Walt Disney reported resultsfor its fiscal 2016first quarter last week. The diversified entertainment giant posted strong year-over-year results with revenue increasing 14% and adjusted earnings per share jumping 28%. The results were driven by the phenomenally successfulStar Wars: The Force Awakens, which opened in domestic theaters in mid-December and smashed many box office records.
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Despite posting strong headline numbers that beat analysts' expectations, shares of Disney dropped about 4% following the release. This was due to decreased profitability in the media networks segment, feeding into market concerns around "cord-cutting" and "cord-slimming." The fear is that subscribers cancelling or trimming their large cable bundles will negatively affect the future profitability of Disney's cable networks, particularly sports juggernaut ESPN.
The market has driven Disney stock down over 20% since it notched an all-time high about six months ago over this concern, which first surfaced when Disney reported its third-quarter 2015 results last August. Here are seven important takeaways that Disney CEO Bob Iger shared on the company's conference call.
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1. ESPN had a recent uptick in subscribersFrom Iger's opening remarks, "In the last couple of months, we have actually seen an uptick in ESPN subs[cribers] which is encouraging."
Granted, "uptick" wasn't defined, and this could be just a seasonal blip. Nonetheless, it's still good news -- or, at the least, not bad news. For background, Disney released its ESPN subscriber numbers in an SEC filing the day before Thanksgiving, revealing a downward trend from 99 million at the end of fiscal 2013 to 92 million at the end of fiscal 2015. That's an annual subscriber loss of about 3.6%.
In response to an analyst's question about the reason for the uptick, Iger said, "[W]e believe that we've benefited from the growth of certain light packages that ESPN has been part of, particularly [Sling TV's] Dish."
2. Nielsen lowered its estimate of losses of multi-channel householdsThe market's ballyhooing about cord-cutting was largely set off by Nielsen statistics reflecting the drop in ESPN subscribers through 2015. From Iger's opening remarks:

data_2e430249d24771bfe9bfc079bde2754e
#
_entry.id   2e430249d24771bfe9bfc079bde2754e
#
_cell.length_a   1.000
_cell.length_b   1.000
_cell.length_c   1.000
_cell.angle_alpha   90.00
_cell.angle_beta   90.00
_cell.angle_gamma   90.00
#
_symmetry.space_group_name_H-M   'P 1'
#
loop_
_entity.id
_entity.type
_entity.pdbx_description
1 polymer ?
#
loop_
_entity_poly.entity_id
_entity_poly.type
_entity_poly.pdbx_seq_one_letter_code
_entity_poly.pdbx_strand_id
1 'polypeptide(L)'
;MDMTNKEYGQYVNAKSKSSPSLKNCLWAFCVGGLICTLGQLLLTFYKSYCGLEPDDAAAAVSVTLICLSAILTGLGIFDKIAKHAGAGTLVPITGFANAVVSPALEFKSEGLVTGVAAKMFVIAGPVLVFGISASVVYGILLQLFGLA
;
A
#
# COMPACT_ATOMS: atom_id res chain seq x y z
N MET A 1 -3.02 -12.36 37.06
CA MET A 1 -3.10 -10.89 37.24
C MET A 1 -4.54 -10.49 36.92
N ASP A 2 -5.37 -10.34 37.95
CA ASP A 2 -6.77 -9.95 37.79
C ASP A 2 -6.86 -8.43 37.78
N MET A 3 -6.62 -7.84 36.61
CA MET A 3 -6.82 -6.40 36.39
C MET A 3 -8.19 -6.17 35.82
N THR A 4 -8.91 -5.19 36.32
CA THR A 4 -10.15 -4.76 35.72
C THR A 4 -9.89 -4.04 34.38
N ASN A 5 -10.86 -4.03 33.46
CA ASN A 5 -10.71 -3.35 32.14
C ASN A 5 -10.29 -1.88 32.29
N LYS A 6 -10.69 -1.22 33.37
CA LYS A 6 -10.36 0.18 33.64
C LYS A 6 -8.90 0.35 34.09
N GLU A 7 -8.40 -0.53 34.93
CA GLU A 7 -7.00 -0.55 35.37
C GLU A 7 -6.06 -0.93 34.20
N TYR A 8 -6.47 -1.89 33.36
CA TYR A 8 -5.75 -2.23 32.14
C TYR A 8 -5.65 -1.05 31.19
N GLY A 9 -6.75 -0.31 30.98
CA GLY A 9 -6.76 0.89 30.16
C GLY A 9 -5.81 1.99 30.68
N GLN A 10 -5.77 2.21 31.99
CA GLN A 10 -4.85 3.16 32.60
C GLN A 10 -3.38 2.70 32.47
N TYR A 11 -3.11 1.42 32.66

3. ESPN subscriber count drop is due largely to cord-slimmingThis is a key point and one many investors may not know, since it represents a change from what Iger said last August. From Iger's response to a question about this change of opinion:
4. Disney is in talks to have ESPN included in light bundlesDisney is taking action to halt ESPN subscriber losses. From Iger's opening remarks:
5. Disney's media properties are tailor-made for over-the-top productsWhile Iger believes the large cable bundle will remain the dominant media product for some time, he made it clear that Disney plans to successfully adapt to a changing marketplace:
6. The American love affair with ESPNFrom Iger's opening remarks:
7. ESPN ad sales significantly outpaced the marketThe bulk of revenue Disney generates from ESPN is from cable affiliate fees that it receives from distributors based upon subscriber households. However, ad sales are also an important part of the revenue stream. From Iger's opening remarks:
Wrap-upWhile cord-cutting and cord-slimming fears are legitimate, especially as the media networks segment contributes the largest portion of operating income to the company, the issue is overblown. The market is underestimating Disney's ability to overcome this challenge and/or compensate for it.
The House of Mouse has been masterful at profitably adapting to changing markets since it was founded in 1923. The company is second to none when it comes to leveraging its assets across its businesses to generate revenue that's stronger than many industry followers project, and/or to generate new sources of revenue that few could see coming. These are precisely the reasons that the acquisition prices of Lucasfilm, Marvel, and Pixar are now looking like bargains, and why the company's quarterly earnings results regularly surpass analysts' expectations.
The article Walt Disney Co.: 7 Key Things CEO Bob Iger Said Last Week About ESPN, Cord-Cutting, and a Changing Market originally appeared on Fool.com.
Beth McKenna has no position in any stocks mentioned, though is weak for Pixar films. The Motley Fool owns shares of and recommends Walt Disney. Try any of our Foolish newsletter services free for 30 days. We Fools may not all hold the same opinions, but we all believe that considering a diverse range of insights makes us better investors. The Motley Fool has a disclosure policy.
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